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Friday, 27 June 2014


   My cousin ‘Hamish’ who, if I’d ever in fact met him before, it couldn’t have been since about 1982, came to pick me up from the centre of Limerick, and we drove, via a couple of schools from which his son and daughter needed to be collected, to Ballina (‘Ba-li-nah’), in delightful countryside on the Tipperary side of the river Shannon. After a generous forty winks, catching up with the curtailed sleep of the night before, and a wash, coming downstairs I met ‘Joanna’, his wife, and gave them a nicely packaged box of dates and almonds (‘Produce of Saudi Arabia’), as well as the St Brigid’s Cross I’d bought in Dublin. Supper was a delicious Spaghetti Bolognese, after which I was taken to the pub and treated to a superb pint, which became three, including one in Ballina’s sister settlement on the County Clare side of the river, Killaloe, reached via a splendid 13-arched bridge. Our conversation took in politics, the health of Christianity in Ireland, his generally high opinion of the English (though he is very much a Scot), and also Prague, which he visited while inter-railing in 1990; the same city was also on our itinerary when a friend and I made a similar grand tour a few years later.

   On the morning of Tuesday 28th May I was able to use Hamish’s family computer to look at ferry tickets from Ireland to France, and discovered that availability was very limited, chiefly because a goodly number of Irish schoolchildren would be breaking up (amazingly early!) for their summer holidays that weekend. So although it ruled out much of the walking I’d had in mind to do, I booked a crossing from Rosslare to Cherbourg for the coming Thursday evening at 9.30pm. I would then have tried to get away from Ballina, but there was rain, and I’d left my baseball cap in Hamish’s car that he was out and about in; I needed it for use in conjunction with my poncho. So besides making phone contact with the Franciscan Friars of the Renewal in Limerick, who kindly agreed that I could spend the night with them, I completed another blog post, ‘Why Oliver Cromwell’s Beatification Process was Mothballed’.

   In late afternoon then, having said my farewells and promised to write to Hamish and family, I set off along the road to Limerick, and covered a few miles amid intermittent showers, but then realised I’d need to hitch, and it would be better to do this sooner rather than leaving it too late. The gent who picked me up took me an ideal sort of distance, to within a couple of miles of my destination, with about 90 minutes before the arrival time I’d given the friars. That gave me a chance to visit a nice pub called the Tall Race, where a bottle of fizzy orange and a packet of crisps were on the house. After an interesting discussion about St Patrick’s evangelisation methods (alluding to unsettling allegations that he was not above the use of bribery!), I was able to leave the barman with prayer cards of two favourite saints he’d mentioned, St Francis and St Jude, and gave a card of St Rita of Cascia to another fellow at the bar.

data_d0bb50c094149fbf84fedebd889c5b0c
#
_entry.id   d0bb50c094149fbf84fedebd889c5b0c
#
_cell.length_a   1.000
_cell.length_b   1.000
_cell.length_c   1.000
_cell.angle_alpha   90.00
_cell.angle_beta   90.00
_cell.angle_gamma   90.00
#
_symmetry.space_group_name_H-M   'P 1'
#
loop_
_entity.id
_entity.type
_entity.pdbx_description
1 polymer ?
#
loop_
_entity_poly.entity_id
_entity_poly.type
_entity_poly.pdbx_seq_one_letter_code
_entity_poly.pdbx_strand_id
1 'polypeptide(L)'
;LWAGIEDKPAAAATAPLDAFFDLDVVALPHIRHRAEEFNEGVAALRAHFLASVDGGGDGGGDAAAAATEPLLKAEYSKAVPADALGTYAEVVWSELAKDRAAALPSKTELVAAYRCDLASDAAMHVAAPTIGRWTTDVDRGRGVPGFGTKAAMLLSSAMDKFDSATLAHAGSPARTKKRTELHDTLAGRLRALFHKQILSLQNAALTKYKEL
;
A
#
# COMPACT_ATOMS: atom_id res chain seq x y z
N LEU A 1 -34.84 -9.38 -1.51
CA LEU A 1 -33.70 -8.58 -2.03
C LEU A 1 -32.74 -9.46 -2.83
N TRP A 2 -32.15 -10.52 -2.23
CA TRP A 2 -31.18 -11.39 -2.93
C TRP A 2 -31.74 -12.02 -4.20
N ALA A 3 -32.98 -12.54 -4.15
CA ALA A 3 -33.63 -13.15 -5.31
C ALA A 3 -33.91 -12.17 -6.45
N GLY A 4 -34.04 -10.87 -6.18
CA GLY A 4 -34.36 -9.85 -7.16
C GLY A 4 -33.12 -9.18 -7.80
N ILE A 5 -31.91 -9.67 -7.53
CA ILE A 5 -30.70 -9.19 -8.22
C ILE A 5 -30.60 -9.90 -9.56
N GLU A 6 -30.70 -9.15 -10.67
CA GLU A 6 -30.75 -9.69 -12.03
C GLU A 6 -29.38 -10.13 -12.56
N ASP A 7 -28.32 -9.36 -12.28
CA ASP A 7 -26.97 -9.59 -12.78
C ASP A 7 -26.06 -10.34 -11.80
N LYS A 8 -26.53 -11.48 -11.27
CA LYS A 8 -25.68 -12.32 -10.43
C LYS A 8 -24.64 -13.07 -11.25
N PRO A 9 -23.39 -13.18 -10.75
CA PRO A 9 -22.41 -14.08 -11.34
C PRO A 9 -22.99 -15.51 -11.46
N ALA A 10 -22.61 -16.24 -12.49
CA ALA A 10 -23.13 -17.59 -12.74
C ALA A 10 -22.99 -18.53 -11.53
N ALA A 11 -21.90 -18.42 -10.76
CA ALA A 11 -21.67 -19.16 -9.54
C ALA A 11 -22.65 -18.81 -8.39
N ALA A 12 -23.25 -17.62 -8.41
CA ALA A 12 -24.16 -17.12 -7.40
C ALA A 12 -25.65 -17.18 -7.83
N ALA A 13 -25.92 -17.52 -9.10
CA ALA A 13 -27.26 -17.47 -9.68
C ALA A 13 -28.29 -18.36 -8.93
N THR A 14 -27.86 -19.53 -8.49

Moyross is a housing estate of some notoriety in Ireland, which is why the Franciscans of the Renewal[1] opened a branch there. I was welcomed by a young American friar of Czech descent, who had been left to hold the fort with just one other member of the community, a priest of about my age from France. I gave them a cake, and then there was Compline in the chapel, at which we sang ‘Abide with Me’ in the company of a large and beautiful image of Our Lady of Guadalupe. In conversation there, one of the things that came up was Pope Francis’s motto,

“miserando atque eligendo,” (“by having mercy, by choosing him”)

...taken from a homily of St Bede the Venerable on the call of St. Matthew, and I took pains to explain why I believe there was a discrepancy in regard to public demonstrations against homosexual marriage in France, where hundreds of thousands turned out, and the UK, where there was nothing. It came down to church politics. Since in theory, British Catholics and Protestants were singing from the same hymn sheet for once, the former were content to allow the latter, as it were, to draw up the order of service. Protestants however were not keen on the idea of large-scale demonstrations, because these might have afforded Catholics a particular prominence that they rarely enjoy except when Popes come to visit.

[1] Established in the United States in 1987, the CFR friars are a mendicant congregation, following the Capuchin Franciscan tradition.

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